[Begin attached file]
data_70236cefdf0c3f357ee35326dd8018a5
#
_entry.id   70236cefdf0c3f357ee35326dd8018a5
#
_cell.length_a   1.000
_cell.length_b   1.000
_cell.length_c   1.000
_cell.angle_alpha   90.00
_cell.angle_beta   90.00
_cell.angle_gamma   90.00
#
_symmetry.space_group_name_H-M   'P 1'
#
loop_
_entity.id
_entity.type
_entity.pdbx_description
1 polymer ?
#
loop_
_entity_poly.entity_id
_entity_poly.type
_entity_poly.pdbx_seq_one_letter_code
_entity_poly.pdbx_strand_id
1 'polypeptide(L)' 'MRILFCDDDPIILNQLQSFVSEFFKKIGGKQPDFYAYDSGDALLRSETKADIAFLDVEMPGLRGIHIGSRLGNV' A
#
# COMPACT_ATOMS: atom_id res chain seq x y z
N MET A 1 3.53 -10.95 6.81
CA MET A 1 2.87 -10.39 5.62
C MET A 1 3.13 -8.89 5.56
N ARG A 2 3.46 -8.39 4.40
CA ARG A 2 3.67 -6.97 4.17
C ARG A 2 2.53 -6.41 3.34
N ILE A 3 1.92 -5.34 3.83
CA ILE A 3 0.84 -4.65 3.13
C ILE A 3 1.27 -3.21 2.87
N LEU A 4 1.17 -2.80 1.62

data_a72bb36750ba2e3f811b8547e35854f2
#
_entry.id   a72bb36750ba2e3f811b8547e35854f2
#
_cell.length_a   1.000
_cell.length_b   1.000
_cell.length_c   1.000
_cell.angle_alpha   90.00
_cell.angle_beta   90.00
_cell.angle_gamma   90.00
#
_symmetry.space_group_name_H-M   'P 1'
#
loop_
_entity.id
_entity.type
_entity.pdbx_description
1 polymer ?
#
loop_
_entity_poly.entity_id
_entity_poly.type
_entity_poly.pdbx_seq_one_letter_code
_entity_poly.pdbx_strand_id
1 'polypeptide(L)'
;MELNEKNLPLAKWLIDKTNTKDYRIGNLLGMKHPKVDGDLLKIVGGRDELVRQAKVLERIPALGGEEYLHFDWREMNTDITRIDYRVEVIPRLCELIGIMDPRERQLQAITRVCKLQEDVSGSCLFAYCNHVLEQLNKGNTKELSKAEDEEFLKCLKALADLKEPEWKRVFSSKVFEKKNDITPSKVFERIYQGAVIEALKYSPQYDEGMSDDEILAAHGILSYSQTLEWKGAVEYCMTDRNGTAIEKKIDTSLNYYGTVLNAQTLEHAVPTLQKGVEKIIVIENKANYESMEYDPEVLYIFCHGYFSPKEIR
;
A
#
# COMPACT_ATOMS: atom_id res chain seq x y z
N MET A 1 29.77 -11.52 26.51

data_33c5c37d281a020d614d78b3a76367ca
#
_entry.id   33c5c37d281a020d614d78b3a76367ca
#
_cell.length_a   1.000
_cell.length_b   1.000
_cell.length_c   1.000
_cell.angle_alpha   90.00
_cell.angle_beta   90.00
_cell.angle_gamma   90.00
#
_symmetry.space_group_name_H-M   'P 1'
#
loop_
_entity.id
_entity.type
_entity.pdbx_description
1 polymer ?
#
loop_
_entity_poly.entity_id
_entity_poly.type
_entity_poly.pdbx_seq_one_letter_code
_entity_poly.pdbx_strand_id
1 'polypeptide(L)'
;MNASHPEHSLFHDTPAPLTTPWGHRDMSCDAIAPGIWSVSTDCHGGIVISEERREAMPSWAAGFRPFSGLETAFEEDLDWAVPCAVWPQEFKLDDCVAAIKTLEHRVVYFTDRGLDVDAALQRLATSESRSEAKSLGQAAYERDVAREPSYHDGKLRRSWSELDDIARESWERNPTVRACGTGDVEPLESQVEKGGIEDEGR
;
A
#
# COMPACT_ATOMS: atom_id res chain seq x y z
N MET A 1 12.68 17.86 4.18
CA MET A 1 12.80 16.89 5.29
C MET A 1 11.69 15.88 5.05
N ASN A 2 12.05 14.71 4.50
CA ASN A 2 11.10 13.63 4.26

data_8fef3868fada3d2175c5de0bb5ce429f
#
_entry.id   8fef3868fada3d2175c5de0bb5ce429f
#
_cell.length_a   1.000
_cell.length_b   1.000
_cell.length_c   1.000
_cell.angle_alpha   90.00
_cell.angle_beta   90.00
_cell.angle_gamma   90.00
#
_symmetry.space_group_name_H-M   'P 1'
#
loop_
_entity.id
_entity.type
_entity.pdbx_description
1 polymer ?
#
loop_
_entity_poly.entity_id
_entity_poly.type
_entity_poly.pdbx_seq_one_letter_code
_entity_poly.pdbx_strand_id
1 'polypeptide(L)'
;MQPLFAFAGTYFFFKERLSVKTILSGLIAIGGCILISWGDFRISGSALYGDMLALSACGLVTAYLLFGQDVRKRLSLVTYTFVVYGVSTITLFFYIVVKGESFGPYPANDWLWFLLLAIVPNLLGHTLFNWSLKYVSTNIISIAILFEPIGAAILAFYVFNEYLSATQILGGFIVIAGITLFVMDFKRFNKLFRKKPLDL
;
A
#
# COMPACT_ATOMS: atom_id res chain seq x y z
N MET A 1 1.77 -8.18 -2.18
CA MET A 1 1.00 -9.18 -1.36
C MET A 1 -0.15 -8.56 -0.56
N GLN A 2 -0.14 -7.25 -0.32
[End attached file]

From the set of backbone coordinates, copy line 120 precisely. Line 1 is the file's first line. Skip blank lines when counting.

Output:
_entity.pdbx_description